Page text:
* Calls company strategy "erratic"
* Wants RHJI to stop BHF buy from Deutsche Bank
* Analysts see poor chance of success
BRUSSELS, May 28 (Reuters) - A group of hedge funds has demanded the break up of the Belgium-based owner of private bank Kleinwort Benson, citing poor share performance and "erratic" strategy.
The group, representing 4 percent of share capital and led by Geneva-based Equilibria Capital Management, is asking RHJ International (RHJI) to give its more than 200 million euros ($258.78 million) in free cash back to shareholders and work towards a full break up, it said in a statement on Tuesday.
RHJI said its book value at the end of March this year was 7.2 euros per share. Its share price now is just over half that at 3.98 euros per share, down almost a quarter in the past two years.
RHJI, a former investor in industrial companies, changed its strategy to focus on financial firms with its acquisition of Kleinwort Benson in 2009 from Commerzbank for 225 million pounds ($339.78 million).
The shareholders group is asking for RHJ to halt any further acquisitions, and described RHJI's plan to buy Deutsche Bank's BHF-Bank unit, which is currently being examined by the German regulator, as "ill-considered".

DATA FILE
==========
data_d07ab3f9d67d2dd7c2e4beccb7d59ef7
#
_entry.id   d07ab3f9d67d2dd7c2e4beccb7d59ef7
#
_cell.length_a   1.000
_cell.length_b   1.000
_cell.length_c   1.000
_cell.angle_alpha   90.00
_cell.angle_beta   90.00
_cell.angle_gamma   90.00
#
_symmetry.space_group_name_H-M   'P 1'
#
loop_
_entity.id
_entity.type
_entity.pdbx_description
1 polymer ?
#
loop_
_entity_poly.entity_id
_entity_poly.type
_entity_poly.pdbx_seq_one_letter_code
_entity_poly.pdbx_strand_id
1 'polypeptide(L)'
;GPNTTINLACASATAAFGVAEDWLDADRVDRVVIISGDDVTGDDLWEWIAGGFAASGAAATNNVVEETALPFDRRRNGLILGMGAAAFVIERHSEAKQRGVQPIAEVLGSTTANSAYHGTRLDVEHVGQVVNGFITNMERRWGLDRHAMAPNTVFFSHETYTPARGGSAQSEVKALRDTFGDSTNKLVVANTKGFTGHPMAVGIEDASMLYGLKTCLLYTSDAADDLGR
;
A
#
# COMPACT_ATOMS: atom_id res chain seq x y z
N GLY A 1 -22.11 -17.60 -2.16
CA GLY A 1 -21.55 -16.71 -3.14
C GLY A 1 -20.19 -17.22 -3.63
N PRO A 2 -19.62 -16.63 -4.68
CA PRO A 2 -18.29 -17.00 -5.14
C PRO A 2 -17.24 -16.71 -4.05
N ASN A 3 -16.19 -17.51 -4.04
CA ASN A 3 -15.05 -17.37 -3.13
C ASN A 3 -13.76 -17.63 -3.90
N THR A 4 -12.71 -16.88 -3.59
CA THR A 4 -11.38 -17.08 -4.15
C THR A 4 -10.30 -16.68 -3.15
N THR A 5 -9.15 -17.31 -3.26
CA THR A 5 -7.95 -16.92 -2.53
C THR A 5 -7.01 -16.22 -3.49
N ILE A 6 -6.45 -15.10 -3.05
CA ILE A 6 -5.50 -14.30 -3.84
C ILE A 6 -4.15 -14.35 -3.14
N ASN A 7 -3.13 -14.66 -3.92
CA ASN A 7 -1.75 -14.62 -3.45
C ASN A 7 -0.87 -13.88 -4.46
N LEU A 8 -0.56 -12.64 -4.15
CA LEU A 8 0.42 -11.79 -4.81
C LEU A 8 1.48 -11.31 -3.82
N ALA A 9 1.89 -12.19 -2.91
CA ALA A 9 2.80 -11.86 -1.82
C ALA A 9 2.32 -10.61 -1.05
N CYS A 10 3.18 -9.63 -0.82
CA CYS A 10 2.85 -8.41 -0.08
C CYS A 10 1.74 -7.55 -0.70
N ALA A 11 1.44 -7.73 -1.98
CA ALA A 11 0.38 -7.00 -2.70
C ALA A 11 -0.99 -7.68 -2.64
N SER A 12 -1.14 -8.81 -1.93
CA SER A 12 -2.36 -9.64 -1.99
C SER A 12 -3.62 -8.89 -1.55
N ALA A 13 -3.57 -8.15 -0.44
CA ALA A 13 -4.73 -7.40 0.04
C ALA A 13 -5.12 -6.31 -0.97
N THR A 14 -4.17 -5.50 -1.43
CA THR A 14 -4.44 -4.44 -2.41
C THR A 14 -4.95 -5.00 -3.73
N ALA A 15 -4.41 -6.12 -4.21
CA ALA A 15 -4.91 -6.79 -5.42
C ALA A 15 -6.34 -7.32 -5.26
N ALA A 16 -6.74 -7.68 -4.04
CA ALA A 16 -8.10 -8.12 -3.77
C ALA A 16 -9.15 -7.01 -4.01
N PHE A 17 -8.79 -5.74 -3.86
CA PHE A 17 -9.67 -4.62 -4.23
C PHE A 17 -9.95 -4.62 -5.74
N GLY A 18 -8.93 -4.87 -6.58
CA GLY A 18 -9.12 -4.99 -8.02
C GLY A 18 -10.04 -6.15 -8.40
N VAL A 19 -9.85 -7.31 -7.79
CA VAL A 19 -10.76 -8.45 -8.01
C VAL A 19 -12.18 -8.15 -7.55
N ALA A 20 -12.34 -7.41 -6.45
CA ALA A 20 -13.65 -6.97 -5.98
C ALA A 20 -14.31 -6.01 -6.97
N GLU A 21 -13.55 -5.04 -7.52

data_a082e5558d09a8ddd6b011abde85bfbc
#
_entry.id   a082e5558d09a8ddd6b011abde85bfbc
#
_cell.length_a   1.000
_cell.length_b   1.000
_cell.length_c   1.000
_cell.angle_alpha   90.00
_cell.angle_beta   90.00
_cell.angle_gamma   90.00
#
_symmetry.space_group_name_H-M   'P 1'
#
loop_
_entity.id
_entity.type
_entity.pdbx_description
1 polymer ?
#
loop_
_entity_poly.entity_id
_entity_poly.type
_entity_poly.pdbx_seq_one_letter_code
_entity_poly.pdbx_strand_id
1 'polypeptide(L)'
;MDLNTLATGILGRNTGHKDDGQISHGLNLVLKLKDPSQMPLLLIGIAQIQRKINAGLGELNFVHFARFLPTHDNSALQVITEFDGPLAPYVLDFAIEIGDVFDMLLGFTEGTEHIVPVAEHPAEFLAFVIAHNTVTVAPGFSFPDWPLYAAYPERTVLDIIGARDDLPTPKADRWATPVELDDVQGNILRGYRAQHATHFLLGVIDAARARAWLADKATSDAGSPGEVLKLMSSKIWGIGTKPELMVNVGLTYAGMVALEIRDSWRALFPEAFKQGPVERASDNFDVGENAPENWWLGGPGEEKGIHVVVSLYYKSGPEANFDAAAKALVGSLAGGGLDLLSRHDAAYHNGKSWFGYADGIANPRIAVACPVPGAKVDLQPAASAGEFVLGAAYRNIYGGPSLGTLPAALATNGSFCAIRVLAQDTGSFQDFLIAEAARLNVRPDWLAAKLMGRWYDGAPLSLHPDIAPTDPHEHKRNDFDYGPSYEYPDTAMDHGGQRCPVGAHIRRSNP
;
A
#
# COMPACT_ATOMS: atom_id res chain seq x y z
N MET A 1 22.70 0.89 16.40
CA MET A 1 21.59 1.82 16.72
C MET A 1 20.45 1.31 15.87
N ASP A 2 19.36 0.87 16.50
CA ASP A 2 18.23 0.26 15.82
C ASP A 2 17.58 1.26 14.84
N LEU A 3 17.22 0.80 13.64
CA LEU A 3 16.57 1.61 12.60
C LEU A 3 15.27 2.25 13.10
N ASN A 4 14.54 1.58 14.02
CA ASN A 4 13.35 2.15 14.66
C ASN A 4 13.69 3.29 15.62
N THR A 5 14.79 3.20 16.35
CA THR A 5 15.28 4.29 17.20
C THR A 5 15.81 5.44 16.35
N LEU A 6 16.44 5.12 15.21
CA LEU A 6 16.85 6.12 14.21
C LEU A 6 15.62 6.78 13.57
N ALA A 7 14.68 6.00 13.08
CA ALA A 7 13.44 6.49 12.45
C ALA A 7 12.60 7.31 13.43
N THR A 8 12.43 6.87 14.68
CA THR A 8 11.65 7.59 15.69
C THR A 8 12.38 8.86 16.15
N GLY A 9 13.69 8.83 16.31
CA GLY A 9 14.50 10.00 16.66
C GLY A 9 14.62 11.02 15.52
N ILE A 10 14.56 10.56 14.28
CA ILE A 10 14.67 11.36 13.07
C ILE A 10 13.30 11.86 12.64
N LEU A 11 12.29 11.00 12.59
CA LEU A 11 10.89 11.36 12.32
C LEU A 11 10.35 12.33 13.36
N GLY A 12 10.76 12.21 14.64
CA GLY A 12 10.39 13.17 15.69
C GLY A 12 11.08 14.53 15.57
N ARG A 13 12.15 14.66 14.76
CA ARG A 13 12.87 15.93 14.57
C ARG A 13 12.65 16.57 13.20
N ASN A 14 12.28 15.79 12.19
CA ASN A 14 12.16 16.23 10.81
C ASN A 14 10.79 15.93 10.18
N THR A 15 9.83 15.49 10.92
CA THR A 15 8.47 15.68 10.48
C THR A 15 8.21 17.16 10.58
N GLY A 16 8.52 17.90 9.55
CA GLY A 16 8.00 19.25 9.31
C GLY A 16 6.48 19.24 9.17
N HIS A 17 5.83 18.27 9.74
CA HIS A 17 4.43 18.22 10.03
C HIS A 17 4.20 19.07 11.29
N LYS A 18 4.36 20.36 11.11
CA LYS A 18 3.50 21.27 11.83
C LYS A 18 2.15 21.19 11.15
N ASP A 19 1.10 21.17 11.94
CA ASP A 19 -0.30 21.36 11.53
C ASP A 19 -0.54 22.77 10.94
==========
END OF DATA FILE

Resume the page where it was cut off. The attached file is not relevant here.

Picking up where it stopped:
"They should focus on the core business which is Kleinwort Benson, rather than hunting another bank when they don't have enough cash to do it on their own," Equilibria Capital co-founder Daniel Tafur told Reuters.
"RHJI has a lot of overhead and needs to slim down its business via divestments, returning cash and looking for the best strategic alternative for Kleinwort Benson."
RHJI did not immediately return a request for comment on the shareholder break up attempt.
However, Deutsche Bank said: "We are still optimistic to conclude the sale of BHF bank with RHJI."
The shareholders group, which also includes Britain's Polar Capital, French Mantra Investissement, Spain's Alpha Plus, and Cayman Islands-based Overseas Asset Management, hopes the request will be included on the agenda of RHJ's annual shareholders' meeting on June 18.
"We are disappointed with RHJI's poor track record and failure to generate value for shareholders, the result of what we believe to be an erratic corporate strategy," Equilibria Capital co-founder Fabio Lopez Ceron said in a statement.
Petercam analyst Matthias De Wit said the group had a low chance of success.
"It seems a relatively small group," he said.
"Given that the quorum for a break up is set at elevated levels so I think that the odds of the plans to succeed are quite low given that the amounts represented are insignificant relative to the required threshold."
RHJ's biggest shareholders are U.S.-based Franklin Equity Group, holding 15 percent, Ripplewood Holdings CEO Timothy Collins with 13 percent, and U.S. fund BlackRock with 9 percent.